President Bush Proposes Flat Funding for Global AIDS Initiative
Lack of attention to TB could undermine progress on HIV/AIDS
Washington, DC (January 28, 2008) — In his final State of the Union address, President Bush missed an opportunity to secure his legacy on fighting HIV/AIDS, instead proposing flat funding for his signature global AIDS initiative. It is now up to Congress to step up and expand the U.S. response, and to address killers like tuberculosis and malaria.
The expansion of support and funding to fight HIV/AIDS around the world is among the most noteworthy achievements in the president’s two terms in office. However, while resources for HIV/AIDS have consistently increased over the past five years, President Bush’s plan would effectively flat-line efforts and dramatically scale back the growth of new funding proposed by congressional leaders and a number of presidential candidates. Instead of continuing the rate of funding increases of the past five years, the proposal holds funding at essentially the same level as the current fiscal year. The reauthorization of the AIDS, TB and malaria initiative passed in 2003 should authorize at least $59 billion over five years to combat all three of these diseases.
The president’s AIDS response also lacks a clear strategy for addressing tuberculosis. TB is the number one killer of people with AIDS, even though it can be very effectively treated even in those with HIV/AIDS. One-third of the 40 million people living with HIV/AIDS worldwide are infected with TB, and over half of all AIDS deaths in some parts of Africa are caused by TB. While there is currently no cure for HIV/AIDS, TB is curable in most cases with drugs that cost as little as $20 for a full 6 to 8 month course of treatment. Without proper treatment, 90 percent of those living with HIV/AIDS die within months of becoming sick with TB. An explosion of drug-resistant TB in southern Africa threatens to roll back much of the progress that has been made so far in fighting both diseases. Funding for AIDS and malaria has flourished as a result of laudable presidential support, but TB funding continues to languish.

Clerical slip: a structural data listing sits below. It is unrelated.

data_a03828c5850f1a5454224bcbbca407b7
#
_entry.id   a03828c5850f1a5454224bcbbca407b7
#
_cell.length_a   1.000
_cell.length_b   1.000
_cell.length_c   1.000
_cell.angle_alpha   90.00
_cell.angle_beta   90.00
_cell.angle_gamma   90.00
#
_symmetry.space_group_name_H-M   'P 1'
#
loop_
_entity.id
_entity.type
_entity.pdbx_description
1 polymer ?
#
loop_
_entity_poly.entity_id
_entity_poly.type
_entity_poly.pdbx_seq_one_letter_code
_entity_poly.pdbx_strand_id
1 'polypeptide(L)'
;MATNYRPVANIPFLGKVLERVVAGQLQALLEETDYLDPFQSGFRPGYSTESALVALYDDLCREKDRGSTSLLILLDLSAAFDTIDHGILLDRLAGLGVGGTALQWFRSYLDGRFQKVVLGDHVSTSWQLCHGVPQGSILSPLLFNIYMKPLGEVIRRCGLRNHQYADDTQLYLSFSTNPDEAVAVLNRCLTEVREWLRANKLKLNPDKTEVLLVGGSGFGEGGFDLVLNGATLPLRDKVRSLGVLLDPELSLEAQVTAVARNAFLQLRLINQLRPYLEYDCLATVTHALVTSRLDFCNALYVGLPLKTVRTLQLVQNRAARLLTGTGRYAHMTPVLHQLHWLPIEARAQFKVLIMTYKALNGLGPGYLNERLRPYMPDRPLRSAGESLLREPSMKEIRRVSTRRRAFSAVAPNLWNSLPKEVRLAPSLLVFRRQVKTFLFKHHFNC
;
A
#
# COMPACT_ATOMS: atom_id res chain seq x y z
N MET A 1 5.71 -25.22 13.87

“We can’t fight AIDS without fighting TB, and we won’t eliminate any disease if we don’t help build basic health care delivery systems,” said RESULTS Associate Executive Director Joanne Carter. “While President Bush’s efforts in global health have been commendable, we hope that he and the next administration will build on those efforts and act to fully fund the fight against the greatest infectious killers on the planet – including the urgent problem of TB. Our security and health depend on a bold and comprehensive response now that builds country capacity for the future.”